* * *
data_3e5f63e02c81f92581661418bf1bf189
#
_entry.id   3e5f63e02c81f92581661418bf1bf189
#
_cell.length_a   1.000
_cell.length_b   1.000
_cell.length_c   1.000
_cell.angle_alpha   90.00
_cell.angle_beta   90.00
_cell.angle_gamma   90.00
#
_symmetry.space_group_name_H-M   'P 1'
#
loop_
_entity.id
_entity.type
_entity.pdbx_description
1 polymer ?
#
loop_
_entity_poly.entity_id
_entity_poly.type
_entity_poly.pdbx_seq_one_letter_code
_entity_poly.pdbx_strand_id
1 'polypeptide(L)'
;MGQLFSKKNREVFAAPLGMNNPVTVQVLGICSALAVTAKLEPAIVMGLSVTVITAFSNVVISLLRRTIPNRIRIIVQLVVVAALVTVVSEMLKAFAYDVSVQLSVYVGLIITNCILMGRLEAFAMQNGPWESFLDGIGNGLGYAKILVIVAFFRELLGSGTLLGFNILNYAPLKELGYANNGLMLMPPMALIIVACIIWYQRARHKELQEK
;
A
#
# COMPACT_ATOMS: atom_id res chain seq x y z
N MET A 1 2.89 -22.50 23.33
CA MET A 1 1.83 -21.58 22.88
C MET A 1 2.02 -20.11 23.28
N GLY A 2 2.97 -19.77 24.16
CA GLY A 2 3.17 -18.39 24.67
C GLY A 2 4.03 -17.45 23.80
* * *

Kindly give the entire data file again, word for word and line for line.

data_3e5f63e02c81f92581661418bf1bf189
#
_entry.id   3e5f63e02c81f92581661418bf1bf189
#
_cell.length_a   1.000
_cell.length_b   1.000
_cell.length_c   1.000
_cell.angle_alpha   90.00
_cell.angle_beta   90.00
_cell.angle_gamma   90.00
#
_symmetry.space_group_name_H-M   'P 1'
#
loop_
_entity.id
_entity.type
_entity.pdbx_description
1 polymer ?
#
loop_
_entity_poly.entity_id
_entity_poly.type
_entity_poly.pdbx_seq_one_letter_code
_entity_poly.pdbx_strand_id
1 'polypeptide(L)'
;MGQLFSKKNREVFAAPLGMNNPVTVQVLGICSALAVTAKLEPAIVMGLSVTVITAFSNVVISLLRRTIPNRIRIIVQLVVVAALVTVVSEMLKAFAYDVSVQLSVYVGLIITNCILMGRLEAFAMQNGPWESFLDGIGNGLGYAKILVIVAFFRELLGSGTLLGFNILNYAPLKELGYANNGLMLMPPMALIIVACIIWYQRARHKELQEK
;
A
#
# COMPACT_ATOMS: atom_id res chain seq x y z
N MET A 1 2.89 -22.50 23.33
CA MET A 1 1.83 -21.58 22.88
C MET A 1 2.02 -20.11 23.28
N GLY A 2 2.97 -19.77 24.16
CA GLY A 2 3.17 -18.39 24.67
C GLY A 2 4.03 -17.45 23.80